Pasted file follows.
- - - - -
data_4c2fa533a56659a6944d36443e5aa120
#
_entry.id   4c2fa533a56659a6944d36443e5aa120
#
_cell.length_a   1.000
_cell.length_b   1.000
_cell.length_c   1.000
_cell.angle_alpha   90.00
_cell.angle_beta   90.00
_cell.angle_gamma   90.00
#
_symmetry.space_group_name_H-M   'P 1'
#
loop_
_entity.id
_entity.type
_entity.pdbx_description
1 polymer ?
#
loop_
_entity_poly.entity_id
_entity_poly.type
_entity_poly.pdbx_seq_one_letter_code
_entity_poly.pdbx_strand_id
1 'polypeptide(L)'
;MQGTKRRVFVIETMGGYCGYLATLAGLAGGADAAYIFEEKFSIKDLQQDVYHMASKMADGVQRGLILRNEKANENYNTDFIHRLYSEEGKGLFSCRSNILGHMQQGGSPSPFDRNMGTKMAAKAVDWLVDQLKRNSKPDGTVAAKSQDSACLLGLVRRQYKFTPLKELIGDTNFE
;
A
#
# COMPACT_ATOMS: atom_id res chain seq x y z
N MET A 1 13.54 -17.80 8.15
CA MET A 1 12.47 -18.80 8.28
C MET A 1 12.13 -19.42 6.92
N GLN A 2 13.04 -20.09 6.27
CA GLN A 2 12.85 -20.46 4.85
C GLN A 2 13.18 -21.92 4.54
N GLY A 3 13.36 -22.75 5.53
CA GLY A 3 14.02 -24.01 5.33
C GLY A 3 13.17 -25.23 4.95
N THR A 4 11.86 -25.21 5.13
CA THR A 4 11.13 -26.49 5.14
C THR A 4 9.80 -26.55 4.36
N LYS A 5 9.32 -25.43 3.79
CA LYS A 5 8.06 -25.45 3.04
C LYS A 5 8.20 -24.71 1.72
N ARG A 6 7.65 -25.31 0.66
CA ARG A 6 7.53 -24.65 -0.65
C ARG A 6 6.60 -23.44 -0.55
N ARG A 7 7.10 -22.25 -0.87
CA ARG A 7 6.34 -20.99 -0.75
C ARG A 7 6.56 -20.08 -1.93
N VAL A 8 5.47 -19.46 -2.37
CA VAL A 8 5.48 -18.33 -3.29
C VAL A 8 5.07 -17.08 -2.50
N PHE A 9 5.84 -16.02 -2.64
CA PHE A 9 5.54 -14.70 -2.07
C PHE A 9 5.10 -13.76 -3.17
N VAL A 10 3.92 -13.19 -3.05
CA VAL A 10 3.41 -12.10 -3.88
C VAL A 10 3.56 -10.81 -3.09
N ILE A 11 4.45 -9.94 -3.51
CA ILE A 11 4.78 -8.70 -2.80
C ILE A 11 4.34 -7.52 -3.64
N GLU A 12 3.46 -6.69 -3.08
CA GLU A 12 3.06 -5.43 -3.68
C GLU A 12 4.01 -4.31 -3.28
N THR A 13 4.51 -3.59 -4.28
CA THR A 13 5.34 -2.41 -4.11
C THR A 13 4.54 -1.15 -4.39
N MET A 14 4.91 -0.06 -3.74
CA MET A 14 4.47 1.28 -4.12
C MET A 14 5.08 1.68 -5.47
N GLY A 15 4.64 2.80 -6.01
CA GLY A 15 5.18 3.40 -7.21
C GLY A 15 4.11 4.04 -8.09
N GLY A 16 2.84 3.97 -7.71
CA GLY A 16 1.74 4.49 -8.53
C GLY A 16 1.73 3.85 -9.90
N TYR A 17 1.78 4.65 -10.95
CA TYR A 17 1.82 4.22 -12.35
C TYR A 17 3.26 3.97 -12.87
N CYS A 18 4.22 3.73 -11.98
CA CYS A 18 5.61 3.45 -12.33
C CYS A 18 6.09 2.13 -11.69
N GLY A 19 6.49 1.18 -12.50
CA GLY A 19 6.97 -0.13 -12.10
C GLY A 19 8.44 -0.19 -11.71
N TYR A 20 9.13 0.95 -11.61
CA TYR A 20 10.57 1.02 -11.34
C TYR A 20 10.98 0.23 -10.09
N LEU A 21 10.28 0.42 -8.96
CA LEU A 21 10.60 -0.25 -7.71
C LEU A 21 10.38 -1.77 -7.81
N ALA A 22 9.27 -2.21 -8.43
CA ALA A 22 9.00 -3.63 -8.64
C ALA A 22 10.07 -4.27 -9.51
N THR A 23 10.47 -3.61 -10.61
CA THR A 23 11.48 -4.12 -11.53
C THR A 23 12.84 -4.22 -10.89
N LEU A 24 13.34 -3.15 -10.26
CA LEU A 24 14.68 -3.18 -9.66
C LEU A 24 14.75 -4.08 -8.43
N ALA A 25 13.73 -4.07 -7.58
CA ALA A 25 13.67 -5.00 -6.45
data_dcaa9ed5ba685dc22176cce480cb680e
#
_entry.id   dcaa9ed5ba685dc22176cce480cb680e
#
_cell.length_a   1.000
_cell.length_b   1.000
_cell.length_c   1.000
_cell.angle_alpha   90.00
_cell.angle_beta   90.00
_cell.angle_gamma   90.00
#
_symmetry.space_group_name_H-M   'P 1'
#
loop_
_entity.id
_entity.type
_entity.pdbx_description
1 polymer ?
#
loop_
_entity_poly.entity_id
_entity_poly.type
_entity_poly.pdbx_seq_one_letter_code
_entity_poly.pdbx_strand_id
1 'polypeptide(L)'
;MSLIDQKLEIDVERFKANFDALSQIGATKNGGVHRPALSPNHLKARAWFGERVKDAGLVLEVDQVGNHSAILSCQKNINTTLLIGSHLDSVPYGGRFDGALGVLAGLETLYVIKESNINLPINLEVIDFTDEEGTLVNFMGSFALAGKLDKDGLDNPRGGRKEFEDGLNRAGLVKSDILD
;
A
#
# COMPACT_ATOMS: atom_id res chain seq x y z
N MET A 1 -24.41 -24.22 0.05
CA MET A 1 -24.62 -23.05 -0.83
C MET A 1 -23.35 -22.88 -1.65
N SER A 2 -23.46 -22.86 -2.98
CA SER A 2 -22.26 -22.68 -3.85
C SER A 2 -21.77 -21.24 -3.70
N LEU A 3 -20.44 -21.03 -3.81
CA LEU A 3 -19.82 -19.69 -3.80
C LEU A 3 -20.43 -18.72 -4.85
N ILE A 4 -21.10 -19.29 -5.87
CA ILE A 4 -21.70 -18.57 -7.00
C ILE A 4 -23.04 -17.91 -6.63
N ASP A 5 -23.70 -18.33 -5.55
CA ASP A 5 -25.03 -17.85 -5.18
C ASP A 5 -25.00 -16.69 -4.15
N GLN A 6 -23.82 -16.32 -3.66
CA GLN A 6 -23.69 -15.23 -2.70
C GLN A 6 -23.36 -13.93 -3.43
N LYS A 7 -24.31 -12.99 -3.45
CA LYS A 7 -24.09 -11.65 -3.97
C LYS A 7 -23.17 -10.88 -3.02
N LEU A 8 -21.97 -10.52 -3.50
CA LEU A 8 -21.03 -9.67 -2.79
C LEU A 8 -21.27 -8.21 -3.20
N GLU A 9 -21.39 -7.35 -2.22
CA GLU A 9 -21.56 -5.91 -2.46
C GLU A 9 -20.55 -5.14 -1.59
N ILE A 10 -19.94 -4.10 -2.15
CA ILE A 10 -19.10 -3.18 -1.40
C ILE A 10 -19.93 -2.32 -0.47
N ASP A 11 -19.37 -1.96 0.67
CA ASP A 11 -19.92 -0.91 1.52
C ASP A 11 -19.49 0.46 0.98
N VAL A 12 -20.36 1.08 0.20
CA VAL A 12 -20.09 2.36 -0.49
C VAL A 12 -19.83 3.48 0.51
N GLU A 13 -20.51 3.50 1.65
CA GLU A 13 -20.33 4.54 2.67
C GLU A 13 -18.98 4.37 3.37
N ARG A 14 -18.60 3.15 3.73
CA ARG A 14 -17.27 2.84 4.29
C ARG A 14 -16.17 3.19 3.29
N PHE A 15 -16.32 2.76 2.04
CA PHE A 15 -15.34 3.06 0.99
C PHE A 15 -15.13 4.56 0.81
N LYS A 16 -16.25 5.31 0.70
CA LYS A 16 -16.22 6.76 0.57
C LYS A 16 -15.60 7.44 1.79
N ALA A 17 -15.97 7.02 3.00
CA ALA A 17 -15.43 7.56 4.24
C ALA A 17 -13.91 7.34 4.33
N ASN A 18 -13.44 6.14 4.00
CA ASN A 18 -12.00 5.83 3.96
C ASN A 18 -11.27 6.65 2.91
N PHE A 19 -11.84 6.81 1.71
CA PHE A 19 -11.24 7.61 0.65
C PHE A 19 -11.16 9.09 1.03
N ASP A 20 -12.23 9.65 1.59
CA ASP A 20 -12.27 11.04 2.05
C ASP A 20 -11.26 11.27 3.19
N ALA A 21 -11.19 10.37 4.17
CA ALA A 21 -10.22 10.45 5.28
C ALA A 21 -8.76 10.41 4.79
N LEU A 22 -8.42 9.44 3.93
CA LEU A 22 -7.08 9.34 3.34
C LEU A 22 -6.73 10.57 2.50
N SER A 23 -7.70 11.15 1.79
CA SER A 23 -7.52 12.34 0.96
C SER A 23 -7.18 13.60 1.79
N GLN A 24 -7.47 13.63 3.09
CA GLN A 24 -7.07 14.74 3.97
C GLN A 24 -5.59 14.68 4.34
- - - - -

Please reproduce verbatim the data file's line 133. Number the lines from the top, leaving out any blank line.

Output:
#